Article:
TungLok Restaurants (2000) executive chairman Andrew Tjioe, whose restaurant group was listed as a non-respondent, told The Straits Times in an e-mail: "We are all for sustainability, therefore we use only RSPO-certified cooking oil, even though it costs us more."

More than 85 per cent of the world's palm oil is produced in South-east Asia, mostly in Indonesia and Malaysia, with the oil going into a wide range of consumer products, from food items like chocolate to soaps and cosmetics.

But cultivation of oil palm has been linked to ecologically harmful practices such as slash-and-burn deforestation, which can cause problems such as habitat loss, water pollution, transboundary haze and climate change.


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Even teachers are in on Anderson Secondary student's green movement

Clarissa Song is the youngest winner of the NEA's EcoFriend Award. PHOTO: THE STRAITS TIMES
SAMANTHA BOH, THE STRAITS TIMES The New Paper 21 Sep 17;

At most canteens, vendors use plastic disposables for takeaway orders.

Not at Anderson Secondary School.

This is the result of campaigning led by 14-year-old Clarissa Song, the youngest-ever winner of the EcoFriend Awards given by the National Environment Agency (NEA).

Clarissa knew she had to do something after learning about how marine animals were choking to death on plastic objects that had found their way into the ocean.

The Sec 2 student had observed that plastic items were used in her school canteen for takeaway orders.

"I noticed the stall vendors gave out plastic bags, cutlery and straws, which I found to be unnecessary," she said.

With the help of her fellow Green Club members, she approached the canteen vendors in March to get them to stop using plastic disposables.

While initially reluctant as they feared fewer students would buy from their stalls, the vendors eventually agreed to stop using disposables for packing, in line with Clarissa's Refuse Plastic Project.

Plastic disposables are no longer used in the canteen. Those who want to pack their food orders have to bring their own lunchboxes.

"Even teachers have joined in by bringing their own lunchboxes when they pack food from the canteen," Clarissa said.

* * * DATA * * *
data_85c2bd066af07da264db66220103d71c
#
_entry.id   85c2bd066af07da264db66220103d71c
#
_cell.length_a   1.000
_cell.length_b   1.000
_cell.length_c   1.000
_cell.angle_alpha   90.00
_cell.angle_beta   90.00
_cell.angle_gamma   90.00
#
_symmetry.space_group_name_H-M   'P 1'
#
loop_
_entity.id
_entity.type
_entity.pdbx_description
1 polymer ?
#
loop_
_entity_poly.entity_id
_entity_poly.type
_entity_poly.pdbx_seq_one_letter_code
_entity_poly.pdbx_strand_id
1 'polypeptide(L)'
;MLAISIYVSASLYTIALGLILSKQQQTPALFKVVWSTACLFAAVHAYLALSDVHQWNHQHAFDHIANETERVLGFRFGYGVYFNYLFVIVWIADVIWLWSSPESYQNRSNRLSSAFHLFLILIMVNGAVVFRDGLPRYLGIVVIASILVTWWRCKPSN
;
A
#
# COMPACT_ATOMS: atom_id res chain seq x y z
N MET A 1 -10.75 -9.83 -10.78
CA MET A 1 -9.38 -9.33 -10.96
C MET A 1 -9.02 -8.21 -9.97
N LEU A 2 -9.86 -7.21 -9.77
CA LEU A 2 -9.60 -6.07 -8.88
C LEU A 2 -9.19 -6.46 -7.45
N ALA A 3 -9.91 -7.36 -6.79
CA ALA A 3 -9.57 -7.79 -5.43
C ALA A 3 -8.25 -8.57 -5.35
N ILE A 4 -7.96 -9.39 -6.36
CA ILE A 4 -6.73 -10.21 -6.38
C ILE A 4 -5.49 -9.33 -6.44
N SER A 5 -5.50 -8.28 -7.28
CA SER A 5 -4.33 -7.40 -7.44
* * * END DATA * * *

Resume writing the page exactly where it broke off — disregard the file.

Yesterday, she received her EcoFriend Award along with nine others at a ceremony at the Mandarin Orchard hotel

The other winners include Ms Kia Jiehui, who co-founded a movement in 2010, which has given some 10,000 old pens a new lease of life.

These awards are given out annually by NEA to individuals in Singapore who have contributed significantly to environmental sustainability.


14-year-old helps cut school canteen's use of plastic
Samantha Boh Straits Times 20 Sep 17;

SINGAPORE - At most canteens, vendors use plastic disposables for take-away orders. Not at Anderson Secondary School.

This is the result of campaigning led by 14-year-old Clarissa Song, the youngest ever winner of the EcoFriend Awards given by the National Environment Agency (NEA).

Clarissa knew she had to do something after learning about how marine animals were choking to death on plastic objects that had found their way into the ocean.

The Sec 2 student of Anderson Secondary had observed that plastic items were used in her school canteen for take-away orders.

"I noticed the stall vendors gave out plastic bags, cutlery and straws, which I found to be unnecessary," she said.

With the help of her fellow Green Club members, she approached the canteen vendors in March to try to get them to stop using plastic disposables.

While initially reluctant as they fear that fewer students would buy from their stalls, the vendors eventually agreed to stop using disposables for packing, in line with Clarissa's Refuse Plastic Project.

Today, plastic disposables are hardly used in the school canteen. Those who want to pack their food orders are encouraged to bring their own lunch boxes.

"Even teachers have joined in by bringing their own lunch boxes when they pack food from the canteen," Clarissa said.

On Wednesday (Sept 20), she received her award at the EcoFriend Awards Ceremony at the Mandarin Orchard hotel. These awards are given out annually by NEA to individuals in Singapore who have contributed significantly to environmental sustainability.